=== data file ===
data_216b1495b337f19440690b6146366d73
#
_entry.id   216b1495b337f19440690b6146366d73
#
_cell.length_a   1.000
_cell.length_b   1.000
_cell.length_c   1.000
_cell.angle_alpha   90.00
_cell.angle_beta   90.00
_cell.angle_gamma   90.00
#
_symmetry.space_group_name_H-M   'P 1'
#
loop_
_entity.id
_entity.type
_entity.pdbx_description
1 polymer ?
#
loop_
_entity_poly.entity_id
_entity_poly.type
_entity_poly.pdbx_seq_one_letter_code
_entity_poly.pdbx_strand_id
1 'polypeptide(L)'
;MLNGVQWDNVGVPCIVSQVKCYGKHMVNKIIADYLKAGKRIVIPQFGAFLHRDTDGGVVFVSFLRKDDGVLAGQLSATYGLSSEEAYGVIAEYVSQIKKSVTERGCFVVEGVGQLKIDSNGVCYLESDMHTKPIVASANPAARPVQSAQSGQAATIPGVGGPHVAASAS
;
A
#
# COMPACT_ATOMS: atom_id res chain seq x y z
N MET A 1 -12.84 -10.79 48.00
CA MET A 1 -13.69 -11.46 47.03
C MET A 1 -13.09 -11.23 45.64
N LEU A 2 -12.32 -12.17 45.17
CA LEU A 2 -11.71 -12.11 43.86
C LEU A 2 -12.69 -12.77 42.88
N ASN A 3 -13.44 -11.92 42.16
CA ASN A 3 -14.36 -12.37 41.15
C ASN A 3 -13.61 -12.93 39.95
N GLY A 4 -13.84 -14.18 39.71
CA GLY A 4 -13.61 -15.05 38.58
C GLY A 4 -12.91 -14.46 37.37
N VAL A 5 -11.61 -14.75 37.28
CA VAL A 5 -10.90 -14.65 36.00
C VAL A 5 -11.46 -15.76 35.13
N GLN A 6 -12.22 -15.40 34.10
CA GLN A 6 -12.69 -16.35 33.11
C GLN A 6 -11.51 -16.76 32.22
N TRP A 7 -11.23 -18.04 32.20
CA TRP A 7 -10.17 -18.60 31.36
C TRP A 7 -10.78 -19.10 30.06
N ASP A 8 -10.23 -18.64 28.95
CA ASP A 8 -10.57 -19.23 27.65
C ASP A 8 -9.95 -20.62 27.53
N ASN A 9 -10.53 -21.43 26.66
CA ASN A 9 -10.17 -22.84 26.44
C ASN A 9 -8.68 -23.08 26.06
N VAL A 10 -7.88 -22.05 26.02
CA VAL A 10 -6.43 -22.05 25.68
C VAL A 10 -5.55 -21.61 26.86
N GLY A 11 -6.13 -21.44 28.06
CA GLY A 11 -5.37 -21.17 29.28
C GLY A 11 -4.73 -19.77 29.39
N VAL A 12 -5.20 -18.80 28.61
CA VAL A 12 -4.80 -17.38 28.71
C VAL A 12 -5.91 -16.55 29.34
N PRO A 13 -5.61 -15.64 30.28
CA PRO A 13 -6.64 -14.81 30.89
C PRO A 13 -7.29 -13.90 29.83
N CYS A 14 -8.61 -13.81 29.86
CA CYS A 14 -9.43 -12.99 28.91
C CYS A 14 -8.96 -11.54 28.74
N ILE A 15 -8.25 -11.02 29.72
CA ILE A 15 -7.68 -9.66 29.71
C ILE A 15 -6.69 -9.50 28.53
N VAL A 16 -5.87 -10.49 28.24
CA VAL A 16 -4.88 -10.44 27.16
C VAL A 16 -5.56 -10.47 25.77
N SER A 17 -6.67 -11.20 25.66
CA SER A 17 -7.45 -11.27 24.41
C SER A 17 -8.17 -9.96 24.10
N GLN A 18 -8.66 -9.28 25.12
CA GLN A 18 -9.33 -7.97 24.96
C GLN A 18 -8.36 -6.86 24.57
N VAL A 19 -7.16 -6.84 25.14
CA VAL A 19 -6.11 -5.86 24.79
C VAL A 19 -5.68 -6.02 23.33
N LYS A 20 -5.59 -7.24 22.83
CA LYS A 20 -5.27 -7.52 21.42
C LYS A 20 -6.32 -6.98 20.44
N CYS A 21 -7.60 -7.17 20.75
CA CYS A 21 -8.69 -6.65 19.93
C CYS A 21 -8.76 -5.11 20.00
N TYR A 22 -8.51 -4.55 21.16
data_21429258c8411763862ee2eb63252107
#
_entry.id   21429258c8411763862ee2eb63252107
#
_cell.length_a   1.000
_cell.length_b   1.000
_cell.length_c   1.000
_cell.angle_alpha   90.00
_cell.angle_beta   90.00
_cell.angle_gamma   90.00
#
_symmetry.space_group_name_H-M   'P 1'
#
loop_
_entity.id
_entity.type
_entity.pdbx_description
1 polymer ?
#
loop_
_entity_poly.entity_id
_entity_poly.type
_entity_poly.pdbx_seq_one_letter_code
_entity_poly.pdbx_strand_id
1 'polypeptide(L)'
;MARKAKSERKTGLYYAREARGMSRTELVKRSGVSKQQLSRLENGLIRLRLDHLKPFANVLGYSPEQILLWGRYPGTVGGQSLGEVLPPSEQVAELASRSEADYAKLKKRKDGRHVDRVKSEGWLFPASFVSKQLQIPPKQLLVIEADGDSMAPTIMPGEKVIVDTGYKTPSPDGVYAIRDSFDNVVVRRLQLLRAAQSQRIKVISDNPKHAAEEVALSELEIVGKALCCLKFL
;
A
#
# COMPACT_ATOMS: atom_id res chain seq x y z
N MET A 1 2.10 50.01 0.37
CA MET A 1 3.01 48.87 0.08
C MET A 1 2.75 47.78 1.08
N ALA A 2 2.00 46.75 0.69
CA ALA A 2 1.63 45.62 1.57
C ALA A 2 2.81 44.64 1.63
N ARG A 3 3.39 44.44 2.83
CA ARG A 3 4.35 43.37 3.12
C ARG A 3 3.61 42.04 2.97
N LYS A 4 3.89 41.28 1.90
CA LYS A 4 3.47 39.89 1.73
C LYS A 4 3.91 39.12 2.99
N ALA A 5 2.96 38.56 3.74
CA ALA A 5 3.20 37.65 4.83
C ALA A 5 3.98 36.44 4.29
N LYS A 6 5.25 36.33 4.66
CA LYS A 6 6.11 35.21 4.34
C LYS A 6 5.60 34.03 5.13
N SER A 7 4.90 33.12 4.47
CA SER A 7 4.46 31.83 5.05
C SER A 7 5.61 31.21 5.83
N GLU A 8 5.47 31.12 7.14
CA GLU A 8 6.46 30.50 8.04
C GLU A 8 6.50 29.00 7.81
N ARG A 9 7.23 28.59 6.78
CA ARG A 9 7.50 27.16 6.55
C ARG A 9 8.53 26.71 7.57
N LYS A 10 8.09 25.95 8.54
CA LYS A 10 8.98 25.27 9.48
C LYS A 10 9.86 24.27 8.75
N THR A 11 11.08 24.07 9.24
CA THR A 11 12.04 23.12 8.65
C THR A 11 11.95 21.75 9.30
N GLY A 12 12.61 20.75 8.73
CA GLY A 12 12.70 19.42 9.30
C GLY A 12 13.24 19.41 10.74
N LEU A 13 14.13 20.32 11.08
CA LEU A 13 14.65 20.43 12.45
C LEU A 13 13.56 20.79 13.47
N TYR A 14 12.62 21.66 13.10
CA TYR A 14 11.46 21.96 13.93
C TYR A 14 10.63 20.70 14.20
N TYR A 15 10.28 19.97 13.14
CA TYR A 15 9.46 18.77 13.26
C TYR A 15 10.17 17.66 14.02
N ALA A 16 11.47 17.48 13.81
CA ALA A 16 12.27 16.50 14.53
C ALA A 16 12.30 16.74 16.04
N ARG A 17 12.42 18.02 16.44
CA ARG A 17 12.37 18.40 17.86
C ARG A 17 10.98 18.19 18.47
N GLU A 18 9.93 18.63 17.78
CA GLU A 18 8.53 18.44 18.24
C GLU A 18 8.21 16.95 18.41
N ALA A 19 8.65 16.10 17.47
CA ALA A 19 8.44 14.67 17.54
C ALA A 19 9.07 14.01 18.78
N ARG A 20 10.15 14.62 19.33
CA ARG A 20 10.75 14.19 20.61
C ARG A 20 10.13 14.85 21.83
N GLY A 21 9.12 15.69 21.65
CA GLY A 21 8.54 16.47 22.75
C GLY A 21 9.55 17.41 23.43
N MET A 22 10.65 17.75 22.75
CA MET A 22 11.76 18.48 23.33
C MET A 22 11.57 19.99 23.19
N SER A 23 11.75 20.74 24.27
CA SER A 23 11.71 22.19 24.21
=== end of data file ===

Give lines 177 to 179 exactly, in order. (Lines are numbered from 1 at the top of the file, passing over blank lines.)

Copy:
CA GLU A 18 8.53 18.44 18.24
C GLU A 18 8.21 16.95 18.41
N ALA A 19 8.65 16.10 17.47